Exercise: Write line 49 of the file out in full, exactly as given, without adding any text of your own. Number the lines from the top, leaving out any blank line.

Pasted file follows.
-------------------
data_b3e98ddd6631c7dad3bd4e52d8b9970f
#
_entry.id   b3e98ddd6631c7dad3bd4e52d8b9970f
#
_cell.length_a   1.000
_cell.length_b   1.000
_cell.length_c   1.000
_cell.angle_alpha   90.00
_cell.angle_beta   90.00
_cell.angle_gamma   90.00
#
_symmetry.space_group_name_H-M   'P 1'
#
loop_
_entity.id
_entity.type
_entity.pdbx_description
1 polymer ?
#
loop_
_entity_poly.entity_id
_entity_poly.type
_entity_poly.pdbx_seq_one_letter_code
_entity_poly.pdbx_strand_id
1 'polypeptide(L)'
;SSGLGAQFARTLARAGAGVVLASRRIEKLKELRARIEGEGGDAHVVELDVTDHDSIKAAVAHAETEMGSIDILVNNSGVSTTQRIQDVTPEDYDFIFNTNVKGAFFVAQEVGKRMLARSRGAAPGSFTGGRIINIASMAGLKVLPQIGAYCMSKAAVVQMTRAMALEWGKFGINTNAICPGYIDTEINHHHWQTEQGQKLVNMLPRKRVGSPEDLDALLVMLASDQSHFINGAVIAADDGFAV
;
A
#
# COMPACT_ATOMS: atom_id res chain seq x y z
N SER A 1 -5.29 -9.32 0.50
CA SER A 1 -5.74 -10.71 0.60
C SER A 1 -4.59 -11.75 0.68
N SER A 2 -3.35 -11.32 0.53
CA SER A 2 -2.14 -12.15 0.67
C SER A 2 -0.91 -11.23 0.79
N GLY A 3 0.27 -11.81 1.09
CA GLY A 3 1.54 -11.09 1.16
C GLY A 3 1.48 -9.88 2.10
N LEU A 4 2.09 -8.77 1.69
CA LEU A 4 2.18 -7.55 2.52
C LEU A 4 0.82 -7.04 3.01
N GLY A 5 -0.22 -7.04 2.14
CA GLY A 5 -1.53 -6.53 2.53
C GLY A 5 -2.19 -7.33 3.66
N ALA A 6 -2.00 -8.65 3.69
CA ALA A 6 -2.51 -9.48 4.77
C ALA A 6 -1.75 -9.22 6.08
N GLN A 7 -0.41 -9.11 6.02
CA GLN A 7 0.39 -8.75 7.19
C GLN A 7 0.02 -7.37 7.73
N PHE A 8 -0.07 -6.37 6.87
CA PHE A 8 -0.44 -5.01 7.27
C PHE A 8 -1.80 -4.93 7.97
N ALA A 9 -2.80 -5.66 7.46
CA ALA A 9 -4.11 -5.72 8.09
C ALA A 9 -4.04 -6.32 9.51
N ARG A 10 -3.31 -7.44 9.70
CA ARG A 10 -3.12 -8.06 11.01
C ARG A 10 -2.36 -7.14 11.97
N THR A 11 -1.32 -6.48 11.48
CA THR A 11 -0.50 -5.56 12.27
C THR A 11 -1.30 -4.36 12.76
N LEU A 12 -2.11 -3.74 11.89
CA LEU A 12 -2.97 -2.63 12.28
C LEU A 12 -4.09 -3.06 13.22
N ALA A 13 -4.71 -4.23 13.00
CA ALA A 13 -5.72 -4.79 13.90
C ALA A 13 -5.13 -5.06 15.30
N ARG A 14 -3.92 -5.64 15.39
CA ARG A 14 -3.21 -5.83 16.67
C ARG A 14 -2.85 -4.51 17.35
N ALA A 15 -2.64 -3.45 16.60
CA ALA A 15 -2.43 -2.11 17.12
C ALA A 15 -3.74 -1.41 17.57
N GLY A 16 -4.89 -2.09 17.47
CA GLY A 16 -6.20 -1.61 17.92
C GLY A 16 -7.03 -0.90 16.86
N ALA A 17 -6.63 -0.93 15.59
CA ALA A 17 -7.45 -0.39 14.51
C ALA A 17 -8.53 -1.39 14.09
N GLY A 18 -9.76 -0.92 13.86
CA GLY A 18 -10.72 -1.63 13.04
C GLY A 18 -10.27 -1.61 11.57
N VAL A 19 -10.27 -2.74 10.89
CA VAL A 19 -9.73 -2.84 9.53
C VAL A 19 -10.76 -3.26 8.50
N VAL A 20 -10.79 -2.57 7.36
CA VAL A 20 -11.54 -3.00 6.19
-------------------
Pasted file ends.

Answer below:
N GLN A 7 -0.41 -9.11 6.02